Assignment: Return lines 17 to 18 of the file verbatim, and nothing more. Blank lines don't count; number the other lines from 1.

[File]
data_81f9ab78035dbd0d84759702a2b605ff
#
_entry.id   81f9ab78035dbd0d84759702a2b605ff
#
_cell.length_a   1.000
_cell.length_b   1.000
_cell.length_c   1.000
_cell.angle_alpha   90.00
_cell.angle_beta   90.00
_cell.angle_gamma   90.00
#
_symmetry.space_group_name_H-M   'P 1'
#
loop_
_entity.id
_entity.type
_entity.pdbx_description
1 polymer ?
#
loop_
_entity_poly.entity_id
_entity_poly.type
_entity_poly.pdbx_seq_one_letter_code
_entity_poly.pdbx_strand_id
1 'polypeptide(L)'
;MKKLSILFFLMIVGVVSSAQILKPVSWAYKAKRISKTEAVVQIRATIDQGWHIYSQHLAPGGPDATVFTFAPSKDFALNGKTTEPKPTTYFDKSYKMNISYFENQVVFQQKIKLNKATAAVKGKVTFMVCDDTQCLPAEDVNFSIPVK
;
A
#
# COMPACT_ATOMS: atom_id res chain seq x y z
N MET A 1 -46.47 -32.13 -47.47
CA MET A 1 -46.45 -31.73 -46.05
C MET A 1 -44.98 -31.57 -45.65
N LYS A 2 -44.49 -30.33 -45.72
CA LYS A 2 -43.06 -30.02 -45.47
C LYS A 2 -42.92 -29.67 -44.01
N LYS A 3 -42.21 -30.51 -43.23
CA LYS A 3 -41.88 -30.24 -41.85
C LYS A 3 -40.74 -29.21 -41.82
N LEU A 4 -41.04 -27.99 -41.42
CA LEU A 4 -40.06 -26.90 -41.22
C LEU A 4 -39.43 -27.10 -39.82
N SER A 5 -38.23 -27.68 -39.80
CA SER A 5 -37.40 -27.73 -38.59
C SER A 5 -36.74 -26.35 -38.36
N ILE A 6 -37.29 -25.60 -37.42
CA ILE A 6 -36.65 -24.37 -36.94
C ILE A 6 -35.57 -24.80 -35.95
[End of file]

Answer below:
_entity.pdbx_description
1 polymer ?